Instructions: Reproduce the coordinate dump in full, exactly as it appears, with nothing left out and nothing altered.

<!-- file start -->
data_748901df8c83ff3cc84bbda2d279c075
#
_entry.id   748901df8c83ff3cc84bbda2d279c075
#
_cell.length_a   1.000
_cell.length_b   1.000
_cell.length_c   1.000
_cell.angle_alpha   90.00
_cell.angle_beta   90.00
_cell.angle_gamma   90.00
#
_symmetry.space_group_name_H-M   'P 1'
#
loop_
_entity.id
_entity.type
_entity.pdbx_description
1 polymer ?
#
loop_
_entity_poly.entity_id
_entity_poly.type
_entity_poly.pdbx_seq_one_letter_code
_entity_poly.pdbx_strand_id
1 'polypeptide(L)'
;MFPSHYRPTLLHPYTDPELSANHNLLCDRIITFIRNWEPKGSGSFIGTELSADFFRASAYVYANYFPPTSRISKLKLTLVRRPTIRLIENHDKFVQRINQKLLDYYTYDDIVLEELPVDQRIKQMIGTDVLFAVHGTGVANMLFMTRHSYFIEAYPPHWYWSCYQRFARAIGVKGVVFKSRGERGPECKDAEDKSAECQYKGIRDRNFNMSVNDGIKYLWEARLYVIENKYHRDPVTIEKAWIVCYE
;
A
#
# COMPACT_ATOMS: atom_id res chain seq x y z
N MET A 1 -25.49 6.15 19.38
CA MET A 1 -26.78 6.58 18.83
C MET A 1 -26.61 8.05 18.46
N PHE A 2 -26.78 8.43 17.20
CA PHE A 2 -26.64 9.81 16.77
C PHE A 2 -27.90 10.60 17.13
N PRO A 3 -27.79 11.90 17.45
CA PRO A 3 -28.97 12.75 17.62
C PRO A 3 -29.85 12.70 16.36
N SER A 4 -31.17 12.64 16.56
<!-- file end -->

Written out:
data_748901df8c83ff3cc84bbda2d279c075
#
_entry.id   748901df8c83ff3cc84bbda2d279c075
#
_cell.length_a   1.000
_cell.length_b   1.000
_cell.length_c   1.000
_cell.angle_alpha   90.00
_cell.angle_beta   90.00
_cell.angle_gamma   90.00
#
_symmetry.space_group_name_H-M   'P 1'
#
loop_
_entity.id
_entity.type
_entity.pdbx_description
1 polymer ?
#
loop_
_entity_poly.entity_id
_entity_poly.type
_entity_poly.pdbx_seq_one_letter_code
_entity_poly.pdbx_strand_id
1 'polypeptide(L)'
;MFPSHYRPTLLHPYTDPELSANHNLLCDRIITFIRNWEPKGSGSFIGTELSADFFRASAYVYANYFPPTSRISKLKLTLVRRPTIRLIENHDKFVQRINQKLLDYYTYDDIVLEELPVDQRIKQMIGTDVLFAVHGTGVANMLFMTRHSYFIEAYPPHWYWSCYQRFARAIGVKGVVFKSRGERGPECKDAEDKSAECQYKGIRDRNFNMSVNDGIKYLWEARLYVIENKYHRDPVTIEKAWIVCYE
;
A
#
# COMPACT_ATOMS: atom_id res chain seq x y z
N MET A 1 -25.49 6.15 19.38
CA MET A 1 -26.78 6.58 18.83
C MET A 1 -26.61 8.05 18.46
N PHE A 2 -26.78 8.43 17.20
CA PHE A 2 -26.64 9.81 16.77
C PHE A 2 -27.90 10.60 17.13
N PRO A 3 -27.79 11.90 17.45
CA PRO A 3 -28.97 12.75 17.62
C PRO A 3 -29.85 12.70 16.36
N SER A 4 -31.17 12.64 16.56